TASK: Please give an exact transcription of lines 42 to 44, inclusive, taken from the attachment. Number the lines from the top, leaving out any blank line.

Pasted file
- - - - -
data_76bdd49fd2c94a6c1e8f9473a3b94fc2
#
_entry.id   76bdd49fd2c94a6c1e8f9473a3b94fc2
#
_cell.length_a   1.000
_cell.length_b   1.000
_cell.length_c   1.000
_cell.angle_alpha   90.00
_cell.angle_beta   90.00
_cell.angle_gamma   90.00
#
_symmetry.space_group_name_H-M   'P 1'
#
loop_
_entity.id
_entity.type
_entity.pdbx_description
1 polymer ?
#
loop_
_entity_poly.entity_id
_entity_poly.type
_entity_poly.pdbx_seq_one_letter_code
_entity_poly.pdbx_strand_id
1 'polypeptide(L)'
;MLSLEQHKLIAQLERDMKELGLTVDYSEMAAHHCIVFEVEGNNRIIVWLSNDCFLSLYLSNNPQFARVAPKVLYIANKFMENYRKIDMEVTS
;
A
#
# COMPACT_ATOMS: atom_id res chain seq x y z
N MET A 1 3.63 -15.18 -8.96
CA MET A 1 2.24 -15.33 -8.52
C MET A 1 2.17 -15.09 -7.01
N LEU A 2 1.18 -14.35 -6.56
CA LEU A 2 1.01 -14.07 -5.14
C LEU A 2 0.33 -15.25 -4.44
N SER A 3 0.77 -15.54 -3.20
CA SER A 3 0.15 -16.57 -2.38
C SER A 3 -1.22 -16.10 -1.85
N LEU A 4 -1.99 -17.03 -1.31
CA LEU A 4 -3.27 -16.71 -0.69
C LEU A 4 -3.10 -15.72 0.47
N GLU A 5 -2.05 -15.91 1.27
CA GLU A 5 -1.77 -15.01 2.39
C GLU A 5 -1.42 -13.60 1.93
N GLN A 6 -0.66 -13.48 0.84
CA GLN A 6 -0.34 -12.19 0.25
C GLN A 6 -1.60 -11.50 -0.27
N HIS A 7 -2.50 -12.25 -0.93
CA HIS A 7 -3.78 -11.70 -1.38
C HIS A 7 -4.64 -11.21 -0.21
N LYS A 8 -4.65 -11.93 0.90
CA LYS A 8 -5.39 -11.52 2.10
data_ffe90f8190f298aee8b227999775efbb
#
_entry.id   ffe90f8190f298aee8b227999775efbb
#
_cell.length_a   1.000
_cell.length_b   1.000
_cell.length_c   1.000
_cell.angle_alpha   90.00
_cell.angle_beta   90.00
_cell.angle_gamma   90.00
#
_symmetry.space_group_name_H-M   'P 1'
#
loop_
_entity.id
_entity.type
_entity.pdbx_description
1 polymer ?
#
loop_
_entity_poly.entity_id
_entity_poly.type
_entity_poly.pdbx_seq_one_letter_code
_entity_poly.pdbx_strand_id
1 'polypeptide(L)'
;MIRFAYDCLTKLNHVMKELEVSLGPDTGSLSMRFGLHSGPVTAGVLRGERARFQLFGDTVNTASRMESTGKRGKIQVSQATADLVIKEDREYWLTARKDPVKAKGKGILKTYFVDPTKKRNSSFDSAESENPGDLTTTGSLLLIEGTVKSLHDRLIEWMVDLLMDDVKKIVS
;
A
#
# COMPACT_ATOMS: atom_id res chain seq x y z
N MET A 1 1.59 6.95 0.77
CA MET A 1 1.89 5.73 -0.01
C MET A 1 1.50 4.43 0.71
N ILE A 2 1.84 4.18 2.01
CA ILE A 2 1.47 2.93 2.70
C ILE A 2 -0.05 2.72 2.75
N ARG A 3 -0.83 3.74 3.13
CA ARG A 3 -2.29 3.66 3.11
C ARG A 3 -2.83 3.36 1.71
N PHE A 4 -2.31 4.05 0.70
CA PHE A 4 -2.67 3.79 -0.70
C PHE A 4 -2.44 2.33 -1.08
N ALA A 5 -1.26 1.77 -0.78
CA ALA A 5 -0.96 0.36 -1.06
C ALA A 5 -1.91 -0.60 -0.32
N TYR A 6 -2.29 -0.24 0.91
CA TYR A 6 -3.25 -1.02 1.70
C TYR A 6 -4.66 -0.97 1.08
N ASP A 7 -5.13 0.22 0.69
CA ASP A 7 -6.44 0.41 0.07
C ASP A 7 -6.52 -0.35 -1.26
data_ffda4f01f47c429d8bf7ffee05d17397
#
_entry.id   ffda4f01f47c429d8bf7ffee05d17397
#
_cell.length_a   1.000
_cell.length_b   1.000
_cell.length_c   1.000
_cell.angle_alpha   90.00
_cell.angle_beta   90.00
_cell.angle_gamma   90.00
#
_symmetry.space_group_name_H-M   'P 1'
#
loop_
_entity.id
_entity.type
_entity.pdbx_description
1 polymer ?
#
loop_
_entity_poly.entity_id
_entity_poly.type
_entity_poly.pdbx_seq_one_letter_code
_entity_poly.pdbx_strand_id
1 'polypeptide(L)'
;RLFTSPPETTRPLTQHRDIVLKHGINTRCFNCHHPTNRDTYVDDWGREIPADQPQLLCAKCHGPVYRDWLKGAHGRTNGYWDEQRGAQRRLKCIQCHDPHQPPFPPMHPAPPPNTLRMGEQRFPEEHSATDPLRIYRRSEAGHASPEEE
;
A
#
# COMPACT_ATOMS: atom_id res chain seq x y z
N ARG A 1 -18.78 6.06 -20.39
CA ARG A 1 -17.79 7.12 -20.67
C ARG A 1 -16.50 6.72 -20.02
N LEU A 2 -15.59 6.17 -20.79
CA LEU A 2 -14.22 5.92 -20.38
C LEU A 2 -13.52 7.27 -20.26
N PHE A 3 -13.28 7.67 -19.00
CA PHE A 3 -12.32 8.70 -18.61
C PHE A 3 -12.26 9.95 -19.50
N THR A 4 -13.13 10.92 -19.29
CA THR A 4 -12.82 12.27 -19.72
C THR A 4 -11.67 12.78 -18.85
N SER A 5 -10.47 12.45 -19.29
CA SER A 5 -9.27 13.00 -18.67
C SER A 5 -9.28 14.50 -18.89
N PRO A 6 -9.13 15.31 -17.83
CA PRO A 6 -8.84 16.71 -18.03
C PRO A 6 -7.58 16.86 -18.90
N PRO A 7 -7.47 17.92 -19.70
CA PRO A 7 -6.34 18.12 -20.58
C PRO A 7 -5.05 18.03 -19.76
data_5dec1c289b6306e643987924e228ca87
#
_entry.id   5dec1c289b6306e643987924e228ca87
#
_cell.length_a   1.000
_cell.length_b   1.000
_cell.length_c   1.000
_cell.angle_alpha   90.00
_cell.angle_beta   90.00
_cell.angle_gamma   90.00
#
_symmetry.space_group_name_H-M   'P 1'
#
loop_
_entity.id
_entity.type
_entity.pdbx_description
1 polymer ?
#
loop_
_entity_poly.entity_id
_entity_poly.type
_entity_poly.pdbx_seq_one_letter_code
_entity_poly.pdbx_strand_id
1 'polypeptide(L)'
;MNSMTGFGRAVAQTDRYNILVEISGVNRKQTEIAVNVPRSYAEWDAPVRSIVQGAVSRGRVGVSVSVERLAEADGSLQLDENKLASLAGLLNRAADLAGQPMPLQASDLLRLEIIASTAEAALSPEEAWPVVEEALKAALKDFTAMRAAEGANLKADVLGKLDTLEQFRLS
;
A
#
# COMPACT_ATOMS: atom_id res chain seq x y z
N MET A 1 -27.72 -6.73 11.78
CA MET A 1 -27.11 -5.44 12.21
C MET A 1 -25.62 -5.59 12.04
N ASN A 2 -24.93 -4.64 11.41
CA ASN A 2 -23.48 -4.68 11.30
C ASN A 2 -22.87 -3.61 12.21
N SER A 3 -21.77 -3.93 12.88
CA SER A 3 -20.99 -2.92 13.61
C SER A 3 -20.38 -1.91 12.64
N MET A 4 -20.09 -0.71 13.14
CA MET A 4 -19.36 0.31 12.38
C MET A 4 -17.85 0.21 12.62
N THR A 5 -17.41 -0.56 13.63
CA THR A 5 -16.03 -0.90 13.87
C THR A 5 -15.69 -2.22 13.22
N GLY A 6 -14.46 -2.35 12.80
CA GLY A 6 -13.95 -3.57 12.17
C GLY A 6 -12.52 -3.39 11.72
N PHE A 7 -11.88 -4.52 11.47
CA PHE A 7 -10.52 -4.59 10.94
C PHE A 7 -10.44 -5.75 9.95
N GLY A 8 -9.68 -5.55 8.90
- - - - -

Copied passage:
C LEU A 4 -3.10 -15.72 0.47
N GLU A 5 -2.05 -15.91 1.27
CA GLU A 5 -1.77 -15.01 2.39